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Language Planning as a Sociolinguistic Experiment

By: Ernst Jahr

Provides richly detailed insight into the uniqueness of the Norwegian language development. Marks the 200th anniversary of the birth of the Norwegian nation following centuries of Danish rule


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Acquiring Phonology: A Cross-Generational Case-Study

By Neil Smith

The study also highlights the constructs of current linguistic theory, arguing for distinctive features and the notion 'onset' and against some of the claims of Optimality Theory and Usage-based accounts.


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Language Production and Interpretation: Linguistics meets Cognition

By Henk Zeevat

The importance of Henk Zeevat's new monograph cannot be overstated. [...] I recommend it to anyone who combines interests in language, logic, and computation [...]. David Beaver, University of Texas at Austin


Academic Paper


Title: The typology of motion expressions revisited
Author: JohnBeavers
Email: click here to access email
Institution: University of Texas at Austin
Author: BethLevin
Email: click here to access email
Homepage: http://www-csli.stanford.edu/~beth/
Institution: Stanford University
Author: ShiaoWei Tham
Institution: Wellesley College
Linguistic Field: Typology
Abstract: This paper provides a new perspective on the options available to languages for encoding directed motion events. Talmy () introduces an influential two-way typology, proposing that languages adopt either verb- or satellite-framed encoding of motion events. This typology is augmented by Slobin () and Zlatev & Yangklang () with a third class of equipollently-framed languages. We propose that the observed options can instead be attributed to: (i) the motion-independent morphological, lexical, and syntactic resources languages make available for encoding manner and path of motion, (ii) the role of the verb as the single clause-obligatory lexical category that can encode either manner or path, and (iii) extra-grammatical factors that yield preferences for certain options. Our approach accommodates the growing recognition that most languages straddle more than one of the previously proposed typological categories: a language may show both verb- and satellite-framed patterns, or if it allows equipollent-framing, even all three patterns. We further show that even purported verb-framed languages may not only allow but actually prefer satellite-framed patterns when appropriate contextual support is available, a situation unexpected if a two- or three-way typology is assumed. Finally, we explain the appeal of previously proposed two- and three-way typologies: they capture the encoding options predicted to be preferred once certain external factors are recognized, including complexity of expression and biases in lexical inventories.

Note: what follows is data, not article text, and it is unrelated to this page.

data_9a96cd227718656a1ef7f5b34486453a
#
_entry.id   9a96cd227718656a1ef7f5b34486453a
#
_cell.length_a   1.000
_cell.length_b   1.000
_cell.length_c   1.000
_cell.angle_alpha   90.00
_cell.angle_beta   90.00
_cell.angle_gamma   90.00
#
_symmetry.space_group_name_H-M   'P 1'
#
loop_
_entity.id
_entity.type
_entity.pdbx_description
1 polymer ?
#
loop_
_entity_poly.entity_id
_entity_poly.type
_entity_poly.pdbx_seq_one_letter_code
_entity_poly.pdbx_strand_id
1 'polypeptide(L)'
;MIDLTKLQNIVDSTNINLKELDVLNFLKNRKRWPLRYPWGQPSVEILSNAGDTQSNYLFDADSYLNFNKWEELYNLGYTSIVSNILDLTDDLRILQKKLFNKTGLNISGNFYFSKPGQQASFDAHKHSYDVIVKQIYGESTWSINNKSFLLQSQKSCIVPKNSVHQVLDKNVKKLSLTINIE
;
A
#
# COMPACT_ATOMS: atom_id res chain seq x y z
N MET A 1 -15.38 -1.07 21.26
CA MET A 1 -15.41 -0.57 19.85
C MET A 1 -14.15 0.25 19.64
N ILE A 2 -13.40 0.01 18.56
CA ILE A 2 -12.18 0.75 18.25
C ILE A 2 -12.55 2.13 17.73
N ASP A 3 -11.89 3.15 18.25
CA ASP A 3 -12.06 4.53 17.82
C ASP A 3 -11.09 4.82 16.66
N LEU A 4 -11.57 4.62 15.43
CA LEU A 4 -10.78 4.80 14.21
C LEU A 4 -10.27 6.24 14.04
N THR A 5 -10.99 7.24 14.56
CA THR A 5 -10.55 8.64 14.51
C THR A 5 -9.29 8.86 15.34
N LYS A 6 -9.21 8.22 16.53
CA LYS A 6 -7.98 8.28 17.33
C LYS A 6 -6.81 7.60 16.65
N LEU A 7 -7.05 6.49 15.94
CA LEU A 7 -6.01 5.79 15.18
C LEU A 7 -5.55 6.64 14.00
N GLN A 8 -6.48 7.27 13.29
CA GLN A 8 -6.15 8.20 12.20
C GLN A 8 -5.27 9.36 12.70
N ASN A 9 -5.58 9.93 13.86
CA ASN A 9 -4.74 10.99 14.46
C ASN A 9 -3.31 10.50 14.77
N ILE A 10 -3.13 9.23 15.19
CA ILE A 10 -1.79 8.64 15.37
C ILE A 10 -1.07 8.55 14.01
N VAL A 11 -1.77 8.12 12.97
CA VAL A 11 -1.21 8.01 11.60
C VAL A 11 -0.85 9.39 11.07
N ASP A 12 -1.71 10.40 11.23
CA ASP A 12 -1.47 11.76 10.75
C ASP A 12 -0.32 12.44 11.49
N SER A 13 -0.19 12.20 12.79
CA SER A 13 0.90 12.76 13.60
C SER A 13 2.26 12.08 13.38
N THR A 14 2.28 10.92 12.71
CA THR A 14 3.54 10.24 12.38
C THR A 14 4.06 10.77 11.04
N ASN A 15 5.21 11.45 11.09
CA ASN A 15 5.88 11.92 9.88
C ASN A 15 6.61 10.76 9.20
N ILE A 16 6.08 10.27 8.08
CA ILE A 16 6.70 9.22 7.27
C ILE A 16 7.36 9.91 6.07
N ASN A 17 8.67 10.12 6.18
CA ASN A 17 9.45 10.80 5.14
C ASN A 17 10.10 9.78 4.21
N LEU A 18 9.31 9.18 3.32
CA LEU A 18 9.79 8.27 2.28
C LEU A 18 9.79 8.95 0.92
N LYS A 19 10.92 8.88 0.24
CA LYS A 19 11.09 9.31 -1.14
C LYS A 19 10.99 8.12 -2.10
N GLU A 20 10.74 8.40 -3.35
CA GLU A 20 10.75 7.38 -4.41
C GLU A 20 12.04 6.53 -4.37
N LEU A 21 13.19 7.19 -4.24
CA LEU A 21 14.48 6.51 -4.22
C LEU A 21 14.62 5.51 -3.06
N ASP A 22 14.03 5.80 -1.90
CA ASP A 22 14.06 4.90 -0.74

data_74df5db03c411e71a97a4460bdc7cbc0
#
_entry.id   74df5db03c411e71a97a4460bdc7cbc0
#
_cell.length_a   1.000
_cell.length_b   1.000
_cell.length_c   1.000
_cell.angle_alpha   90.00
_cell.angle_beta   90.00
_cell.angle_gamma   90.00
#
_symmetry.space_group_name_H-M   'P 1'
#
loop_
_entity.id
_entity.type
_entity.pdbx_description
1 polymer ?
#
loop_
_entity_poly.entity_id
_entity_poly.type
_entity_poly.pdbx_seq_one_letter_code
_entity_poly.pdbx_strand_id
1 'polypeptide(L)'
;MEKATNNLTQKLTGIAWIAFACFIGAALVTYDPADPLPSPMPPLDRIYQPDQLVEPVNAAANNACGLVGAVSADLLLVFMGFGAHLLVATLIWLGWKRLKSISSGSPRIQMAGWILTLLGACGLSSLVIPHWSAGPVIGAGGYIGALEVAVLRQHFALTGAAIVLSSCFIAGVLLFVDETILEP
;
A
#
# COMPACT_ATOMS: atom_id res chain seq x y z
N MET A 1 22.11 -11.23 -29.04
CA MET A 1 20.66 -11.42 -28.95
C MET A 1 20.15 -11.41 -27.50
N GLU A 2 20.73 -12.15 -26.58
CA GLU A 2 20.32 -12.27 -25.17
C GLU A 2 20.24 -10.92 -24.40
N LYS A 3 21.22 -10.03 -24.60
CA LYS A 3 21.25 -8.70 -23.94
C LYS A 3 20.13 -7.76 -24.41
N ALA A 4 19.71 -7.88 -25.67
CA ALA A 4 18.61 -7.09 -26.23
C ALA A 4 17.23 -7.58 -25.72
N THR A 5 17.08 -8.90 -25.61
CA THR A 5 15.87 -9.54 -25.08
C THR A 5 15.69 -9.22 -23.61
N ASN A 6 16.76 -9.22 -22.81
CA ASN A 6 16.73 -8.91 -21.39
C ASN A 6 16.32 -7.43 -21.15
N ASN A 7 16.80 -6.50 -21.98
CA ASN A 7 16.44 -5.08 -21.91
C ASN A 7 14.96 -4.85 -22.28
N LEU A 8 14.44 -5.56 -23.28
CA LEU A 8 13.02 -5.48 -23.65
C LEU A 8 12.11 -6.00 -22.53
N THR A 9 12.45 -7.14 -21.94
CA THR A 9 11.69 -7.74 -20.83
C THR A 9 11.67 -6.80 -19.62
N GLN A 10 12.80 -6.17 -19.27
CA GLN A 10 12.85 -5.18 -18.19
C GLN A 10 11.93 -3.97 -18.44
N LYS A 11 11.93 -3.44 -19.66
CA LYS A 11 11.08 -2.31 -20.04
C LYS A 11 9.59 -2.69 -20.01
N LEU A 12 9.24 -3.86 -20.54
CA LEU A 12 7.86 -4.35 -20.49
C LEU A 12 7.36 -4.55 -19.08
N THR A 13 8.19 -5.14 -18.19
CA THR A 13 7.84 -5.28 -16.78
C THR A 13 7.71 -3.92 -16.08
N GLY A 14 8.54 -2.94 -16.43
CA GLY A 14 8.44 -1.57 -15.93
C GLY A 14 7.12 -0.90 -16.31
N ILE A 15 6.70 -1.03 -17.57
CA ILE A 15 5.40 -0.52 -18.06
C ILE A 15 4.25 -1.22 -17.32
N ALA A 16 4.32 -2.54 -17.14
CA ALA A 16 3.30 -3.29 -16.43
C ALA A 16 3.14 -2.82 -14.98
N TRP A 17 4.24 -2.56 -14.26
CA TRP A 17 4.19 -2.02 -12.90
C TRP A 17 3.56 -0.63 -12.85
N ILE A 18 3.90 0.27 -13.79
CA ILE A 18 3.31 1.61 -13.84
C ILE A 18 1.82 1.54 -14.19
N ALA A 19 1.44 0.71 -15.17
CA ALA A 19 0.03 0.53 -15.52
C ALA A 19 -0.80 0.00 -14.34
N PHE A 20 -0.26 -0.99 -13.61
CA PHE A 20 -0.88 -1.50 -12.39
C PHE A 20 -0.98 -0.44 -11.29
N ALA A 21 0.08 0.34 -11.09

CUP at LINGUIST

This article appears in Journal of Linguistics Vol. 46, Issue 2, which you can read on Cambridge's site or on LINGUIST .



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